ex is an annual exhibition profiling a selection of artists at the beginning of their careers. It is selected from the degree shows of fine art graduates who have formerly completed their foundation course at Leeds College of Art. The exhibition was selected by Sean Kaye, Mick Welbourn and Jenny West after visiting fourteen fine art BA shows during May and June 2010.
Timothy Pulleyn performs momentary events that are discarded and thrown out into time; as in Unit 12 – 43m. He gathers his material, short wooden beams of various size, all painted red, into a self-made hod, and then walks from his studio to a predetermined location, with the hod on his back. Upon arrival, he uses the wood to make a sculptural form, which again, was predetermined prior to the event. After a time, the work is then removed. As he says, “The work only exists for the one or two hours I set myself as a limit. Once the two hours are up the wood is put back in the hod and taken back to my studio.” He continues, “I am interested in the strict, the continuous, and the improvised developments of rhythm. My work derives from music in its simplest and most primitive form.” Visually, the sculptures are true to this musical interest. The wooden beams are often set in repetitive linear patterns, denoting forms of time and measure, rhythm and beat. The process of the making mirrors that of a musical performance also: take your equipment to the venue, set-up, perform, and then leave. All that physically remains of Pulleyn’s sculptures are photographs, which are typically posted on his blog, like a travelogue or diary. But the work really exists in the mind of those few who, by chance, saw him strolling through the city – Glasgow usually, but now Leeds for the first time – hod on back, red wood protruding. Those people were ‘there’, as audience and as witnesses of the work. The sculptures allow Pulleyn the means to perform, but it is the performance, the activity, that lies at the heart of his practice.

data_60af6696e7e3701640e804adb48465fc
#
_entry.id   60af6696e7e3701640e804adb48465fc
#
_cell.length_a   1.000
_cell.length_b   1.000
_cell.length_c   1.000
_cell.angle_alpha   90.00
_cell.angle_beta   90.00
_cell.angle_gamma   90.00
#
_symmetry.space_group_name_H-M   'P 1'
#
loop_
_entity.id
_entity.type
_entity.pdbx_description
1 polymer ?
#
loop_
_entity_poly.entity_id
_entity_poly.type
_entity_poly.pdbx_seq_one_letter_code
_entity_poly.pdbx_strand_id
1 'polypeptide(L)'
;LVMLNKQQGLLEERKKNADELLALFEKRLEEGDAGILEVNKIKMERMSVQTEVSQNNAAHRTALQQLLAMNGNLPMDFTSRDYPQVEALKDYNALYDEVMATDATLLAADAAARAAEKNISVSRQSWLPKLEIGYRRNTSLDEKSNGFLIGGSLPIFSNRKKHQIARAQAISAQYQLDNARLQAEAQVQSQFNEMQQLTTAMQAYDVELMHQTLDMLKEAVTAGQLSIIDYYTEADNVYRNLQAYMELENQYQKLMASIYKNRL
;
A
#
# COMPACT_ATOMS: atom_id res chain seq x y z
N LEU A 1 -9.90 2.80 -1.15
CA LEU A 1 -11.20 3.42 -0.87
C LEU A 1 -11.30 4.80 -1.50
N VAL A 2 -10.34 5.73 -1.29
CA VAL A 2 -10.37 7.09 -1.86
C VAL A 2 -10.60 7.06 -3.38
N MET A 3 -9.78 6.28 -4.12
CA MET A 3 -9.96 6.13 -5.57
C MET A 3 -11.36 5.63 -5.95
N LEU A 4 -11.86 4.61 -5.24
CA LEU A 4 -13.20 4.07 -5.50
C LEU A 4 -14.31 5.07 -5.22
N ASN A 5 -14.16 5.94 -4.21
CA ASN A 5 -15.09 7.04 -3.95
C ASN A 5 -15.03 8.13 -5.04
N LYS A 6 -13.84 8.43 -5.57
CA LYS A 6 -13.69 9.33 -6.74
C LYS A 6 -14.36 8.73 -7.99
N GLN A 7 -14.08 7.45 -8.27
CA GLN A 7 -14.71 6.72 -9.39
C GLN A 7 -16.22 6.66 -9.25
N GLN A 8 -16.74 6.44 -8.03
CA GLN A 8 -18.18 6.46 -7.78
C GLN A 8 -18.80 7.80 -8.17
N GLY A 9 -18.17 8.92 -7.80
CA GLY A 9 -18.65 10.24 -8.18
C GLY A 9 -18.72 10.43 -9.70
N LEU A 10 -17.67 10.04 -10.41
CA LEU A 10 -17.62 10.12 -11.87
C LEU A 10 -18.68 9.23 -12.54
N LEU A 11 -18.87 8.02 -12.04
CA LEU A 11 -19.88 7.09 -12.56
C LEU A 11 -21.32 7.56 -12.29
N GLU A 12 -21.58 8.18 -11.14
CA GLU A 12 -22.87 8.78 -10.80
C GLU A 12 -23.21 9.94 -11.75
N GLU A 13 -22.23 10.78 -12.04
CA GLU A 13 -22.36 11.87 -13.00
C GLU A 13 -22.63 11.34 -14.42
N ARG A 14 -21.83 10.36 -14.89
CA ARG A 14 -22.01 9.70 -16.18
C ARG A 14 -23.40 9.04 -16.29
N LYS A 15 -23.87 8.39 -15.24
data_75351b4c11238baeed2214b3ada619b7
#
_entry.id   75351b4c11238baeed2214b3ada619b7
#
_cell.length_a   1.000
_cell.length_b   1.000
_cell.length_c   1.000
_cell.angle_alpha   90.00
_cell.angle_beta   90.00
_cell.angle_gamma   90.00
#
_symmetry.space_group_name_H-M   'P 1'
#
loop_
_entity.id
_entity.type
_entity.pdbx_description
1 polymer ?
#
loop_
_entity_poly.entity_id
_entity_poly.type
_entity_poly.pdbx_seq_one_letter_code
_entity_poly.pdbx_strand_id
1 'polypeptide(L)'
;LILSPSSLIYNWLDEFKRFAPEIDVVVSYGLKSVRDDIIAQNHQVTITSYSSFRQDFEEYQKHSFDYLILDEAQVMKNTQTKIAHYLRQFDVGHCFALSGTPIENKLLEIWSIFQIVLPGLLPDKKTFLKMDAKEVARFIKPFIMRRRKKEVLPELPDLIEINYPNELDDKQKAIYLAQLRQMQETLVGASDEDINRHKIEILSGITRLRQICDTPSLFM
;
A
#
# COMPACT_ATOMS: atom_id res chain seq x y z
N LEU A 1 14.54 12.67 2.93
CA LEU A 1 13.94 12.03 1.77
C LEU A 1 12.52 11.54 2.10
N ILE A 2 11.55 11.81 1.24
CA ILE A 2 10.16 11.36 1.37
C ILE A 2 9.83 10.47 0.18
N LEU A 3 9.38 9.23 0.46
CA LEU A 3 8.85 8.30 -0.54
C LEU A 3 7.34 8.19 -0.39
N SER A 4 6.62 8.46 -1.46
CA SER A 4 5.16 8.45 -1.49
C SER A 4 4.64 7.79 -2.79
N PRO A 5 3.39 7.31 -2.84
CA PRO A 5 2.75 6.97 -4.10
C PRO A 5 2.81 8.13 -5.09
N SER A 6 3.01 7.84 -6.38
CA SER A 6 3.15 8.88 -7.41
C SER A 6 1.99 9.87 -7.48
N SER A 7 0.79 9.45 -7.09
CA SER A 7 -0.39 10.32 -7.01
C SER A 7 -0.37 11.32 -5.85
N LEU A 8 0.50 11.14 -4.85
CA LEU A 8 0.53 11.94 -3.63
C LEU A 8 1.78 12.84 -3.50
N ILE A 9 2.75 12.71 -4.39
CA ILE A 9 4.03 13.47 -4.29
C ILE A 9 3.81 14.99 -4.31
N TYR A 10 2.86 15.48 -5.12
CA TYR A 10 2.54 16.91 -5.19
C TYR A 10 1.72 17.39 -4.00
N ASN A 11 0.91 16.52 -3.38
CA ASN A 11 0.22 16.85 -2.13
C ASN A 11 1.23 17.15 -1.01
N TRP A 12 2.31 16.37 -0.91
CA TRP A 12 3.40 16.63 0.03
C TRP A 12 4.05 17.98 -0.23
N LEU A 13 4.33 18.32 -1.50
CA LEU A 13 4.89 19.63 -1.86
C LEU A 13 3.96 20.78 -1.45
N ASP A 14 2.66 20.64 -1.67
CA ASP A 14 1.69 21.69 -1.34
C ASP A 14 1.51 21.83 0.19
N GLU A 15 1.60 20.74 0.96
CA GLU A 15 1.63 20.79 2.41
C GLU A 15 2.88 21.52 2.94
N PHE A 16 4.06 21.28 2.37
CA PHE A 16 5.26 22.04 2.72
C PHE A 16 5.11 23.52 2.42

When asked by Willoughby Sharp, “What is your art for?” the American artist Bruce Nauman replied simply, “To keep me busy.” That has been, and always will be, plenty reason enough.
Words by Chris Newlove Horton